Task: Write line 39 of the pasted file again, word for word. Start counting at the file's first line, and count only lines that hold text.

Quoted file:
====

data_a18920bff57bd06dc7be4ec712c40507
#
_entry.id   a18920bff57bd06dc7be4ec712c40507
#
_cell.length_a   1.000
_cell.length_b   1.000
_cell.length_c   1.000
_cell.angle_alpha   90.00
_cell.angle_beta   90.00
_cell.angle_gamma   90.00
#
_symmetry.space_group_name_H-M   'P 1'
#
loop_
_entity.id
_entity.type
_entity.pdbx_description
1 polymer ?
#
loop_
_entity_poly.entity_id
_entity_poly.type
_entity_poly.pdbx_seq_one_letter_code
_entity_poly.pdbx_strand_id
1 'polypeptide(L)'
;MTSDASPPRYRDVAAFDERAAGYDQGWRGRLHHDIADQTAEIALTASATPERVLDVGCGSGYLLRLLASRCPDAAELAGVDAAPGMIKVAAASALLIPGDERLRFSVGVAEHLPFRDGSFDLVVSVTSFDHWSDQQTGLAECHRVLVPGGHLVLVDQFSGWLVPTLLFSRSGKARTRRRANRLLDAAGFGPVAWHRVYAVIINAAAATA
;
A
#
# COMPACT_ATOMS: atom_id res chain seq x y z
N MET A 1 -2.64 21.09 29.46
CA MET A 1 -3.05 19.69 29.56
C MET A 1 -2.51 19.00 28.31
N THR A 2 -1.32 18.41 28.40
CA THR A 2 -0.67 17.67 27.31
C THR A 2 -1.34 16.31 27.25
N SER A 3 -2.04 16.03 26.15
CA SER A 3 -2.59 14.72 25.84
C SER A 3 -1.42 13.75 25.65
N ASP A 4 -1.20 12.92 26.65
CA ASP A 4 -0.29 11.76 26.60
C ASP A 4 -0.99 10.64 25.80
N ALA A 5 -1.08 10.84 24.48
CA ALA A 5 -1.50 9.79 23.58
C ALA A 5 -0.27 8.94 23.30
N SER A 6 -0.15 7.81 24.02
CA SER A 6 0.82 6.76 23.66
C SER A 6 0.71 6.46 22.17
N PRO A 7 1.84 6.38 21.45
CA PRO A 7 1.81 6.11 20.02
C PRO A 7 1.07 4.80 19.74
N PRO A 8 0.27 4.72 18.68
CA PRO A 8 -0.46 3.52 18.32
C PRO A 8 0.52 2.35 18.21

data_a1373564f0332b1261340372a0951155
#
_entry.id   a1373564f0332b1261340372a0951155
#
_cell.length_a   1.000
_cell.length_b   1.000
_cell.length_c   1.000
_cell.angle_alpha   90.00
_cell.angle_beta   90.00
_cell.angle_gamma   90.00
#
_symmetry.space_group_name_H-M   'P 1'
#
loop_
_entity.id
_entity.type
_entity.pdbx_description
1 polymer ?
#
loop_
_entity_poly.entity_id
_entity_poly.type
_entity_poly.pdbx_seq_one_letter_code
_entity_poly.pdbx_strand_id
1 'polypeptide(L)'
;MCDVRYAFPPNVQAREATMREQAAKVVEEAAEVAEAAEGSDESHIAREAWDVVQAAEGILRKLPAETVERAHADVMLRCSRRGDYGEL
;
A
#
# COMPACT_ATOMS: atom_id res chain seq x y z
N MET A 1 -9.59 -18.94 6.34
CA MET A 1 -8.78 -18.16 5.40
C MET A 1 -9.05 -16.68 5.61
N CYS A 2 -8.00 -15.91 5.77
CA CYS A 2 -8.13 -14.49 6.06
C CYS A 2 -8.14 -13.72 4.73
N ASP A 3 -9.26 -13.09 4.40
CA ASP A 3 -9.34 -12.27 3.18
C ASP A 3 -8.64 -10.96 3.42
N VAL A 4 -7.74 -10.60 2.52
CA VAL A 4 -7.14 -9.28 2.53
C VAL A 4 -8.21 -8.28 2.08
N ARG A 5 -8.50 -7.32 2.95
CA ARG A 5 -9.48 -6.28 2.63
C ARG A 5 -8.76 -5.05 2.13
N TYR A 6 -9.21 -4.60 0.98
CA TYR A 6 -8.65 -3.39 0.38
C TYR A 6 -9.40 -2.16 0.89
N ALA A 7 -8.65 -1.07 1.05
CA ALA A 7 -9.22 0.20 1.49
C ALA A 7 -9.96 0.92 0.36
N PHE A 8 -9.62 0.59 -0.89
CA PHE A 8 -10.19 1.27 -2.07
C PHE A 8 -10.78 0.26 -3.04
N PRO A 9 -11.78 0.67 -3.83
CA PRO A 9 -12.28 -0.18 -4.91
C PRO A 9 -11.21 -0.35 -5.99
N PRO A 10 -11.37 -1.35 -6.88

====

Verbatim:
C SER A 3 -1.42 13.75 25.65